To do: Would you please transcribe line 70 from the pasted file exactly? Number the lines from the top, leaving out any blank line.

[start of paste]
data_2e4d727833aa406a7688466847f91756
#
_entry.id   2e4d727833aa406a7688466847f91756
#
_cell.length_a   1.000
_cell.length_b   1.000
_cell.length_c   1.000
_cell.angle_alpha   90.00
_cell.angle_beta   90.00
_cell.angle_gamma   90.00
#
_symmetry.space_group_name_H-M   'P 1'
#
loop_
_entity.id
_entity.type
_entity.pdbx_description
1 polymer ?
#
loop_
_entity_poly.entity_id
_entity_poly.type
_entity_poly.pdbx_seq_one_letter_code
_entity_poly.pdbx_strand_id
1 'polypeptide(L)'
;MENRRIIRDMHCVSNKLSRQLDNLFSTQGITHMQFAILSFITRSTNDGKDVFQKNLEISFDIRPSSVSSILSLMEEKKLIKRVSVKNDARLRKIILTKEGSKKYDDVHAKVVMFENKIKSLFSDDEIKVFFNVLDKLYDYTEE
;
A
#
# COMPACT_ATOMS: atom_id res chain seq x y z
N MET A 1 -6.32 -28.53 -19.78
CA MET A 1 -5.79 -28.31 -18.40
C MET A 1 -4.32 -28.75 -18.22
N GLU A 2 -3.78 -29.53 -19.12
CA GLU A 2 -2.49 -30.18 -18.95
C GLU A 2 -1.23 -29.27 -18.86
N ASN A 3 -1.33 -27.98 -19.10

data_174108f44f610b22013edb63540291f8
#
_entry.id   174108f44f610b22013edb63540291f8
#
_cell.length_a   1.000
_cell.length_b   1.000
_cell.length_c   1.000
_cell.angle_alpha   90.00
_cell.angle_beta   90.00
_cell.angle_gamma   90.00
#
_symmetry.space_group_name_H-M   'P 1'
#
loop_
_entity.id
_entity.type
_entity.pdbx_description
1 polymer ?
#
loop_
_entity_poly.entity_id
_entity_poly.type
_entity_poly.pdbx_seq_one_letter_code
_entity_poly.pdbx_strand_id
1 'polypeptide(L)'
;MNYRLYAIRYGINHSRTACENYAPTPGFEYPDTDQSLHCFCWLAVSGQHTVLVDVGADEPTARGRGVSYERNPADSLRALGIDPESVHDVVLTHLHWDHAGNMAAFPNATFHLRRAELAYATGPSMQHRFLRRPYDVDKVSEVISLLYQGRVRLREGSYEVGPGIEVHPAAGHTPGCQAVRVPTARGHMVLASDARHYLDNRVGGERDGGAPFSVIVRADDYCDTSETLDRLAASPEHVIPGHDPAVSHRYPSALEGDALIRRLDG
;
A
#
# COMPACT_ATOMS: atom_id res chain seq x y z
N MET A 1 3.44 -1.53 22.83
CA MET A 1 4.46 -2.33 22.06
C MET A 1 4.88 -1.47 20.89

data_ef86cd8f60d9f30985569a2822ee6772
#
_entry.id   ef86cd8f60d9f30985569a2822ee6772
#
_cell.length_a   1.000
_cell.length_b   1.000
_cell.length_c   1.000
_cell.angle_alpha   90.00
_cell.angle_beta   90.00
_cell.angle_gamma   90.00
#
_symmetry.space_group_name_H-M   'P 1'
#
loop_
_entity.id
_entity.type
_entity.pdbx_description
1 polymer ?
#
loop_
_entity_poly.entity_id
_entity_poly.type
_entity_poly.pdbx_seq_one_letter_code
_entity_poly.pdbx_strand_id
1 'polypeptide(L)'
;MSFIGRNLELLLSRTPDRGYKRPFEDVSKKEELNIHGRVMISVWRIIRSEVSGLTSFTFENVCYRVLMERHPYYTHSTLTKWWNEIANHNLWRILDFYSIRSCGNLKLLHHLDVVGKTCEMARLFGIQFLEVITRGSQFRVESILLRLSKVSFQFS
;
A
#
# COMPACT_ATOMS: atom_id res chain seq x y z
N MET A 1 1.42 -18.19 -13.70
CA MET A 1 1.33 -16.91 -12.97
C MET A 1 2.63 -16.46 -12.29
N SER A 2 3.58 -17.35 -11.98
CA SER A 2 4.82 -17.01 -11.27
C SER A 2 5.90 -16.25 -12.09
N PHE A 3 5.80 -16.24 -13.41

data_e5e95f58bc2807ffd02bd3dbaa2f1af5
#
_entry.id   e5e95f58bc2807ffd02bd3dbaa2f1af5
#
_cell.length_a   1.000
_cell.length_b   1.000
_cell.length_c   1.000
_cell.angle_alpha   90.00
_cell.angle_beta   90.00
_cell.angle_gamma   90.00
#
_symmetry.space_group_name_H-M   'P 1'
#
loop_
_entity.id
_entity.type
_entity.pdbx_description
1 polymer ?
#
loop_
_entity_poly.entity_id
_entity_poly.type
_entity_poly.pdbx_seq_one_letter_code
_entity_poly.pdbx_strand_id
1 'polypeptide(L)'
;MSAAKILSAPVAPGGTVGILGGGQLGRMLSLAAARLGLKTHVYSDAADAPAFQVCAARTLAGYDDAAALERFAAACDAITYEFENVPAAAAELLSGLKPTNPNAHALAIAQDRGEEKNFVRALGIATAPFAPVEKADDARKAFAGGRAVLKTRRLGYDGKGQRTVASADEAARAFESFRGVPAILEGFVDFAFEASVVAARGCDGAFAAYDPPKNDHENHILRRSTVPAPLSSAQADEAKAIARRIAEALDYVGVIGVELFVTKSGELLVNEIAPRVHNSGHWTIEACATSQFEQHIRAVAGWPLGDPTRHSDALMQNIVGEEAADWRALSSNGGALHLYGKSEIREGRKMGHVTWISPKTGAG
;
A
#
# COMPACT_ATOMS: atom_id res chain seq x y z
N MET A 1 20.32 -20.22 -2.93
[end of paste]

C MET A 1 4.88 -1.47 20.89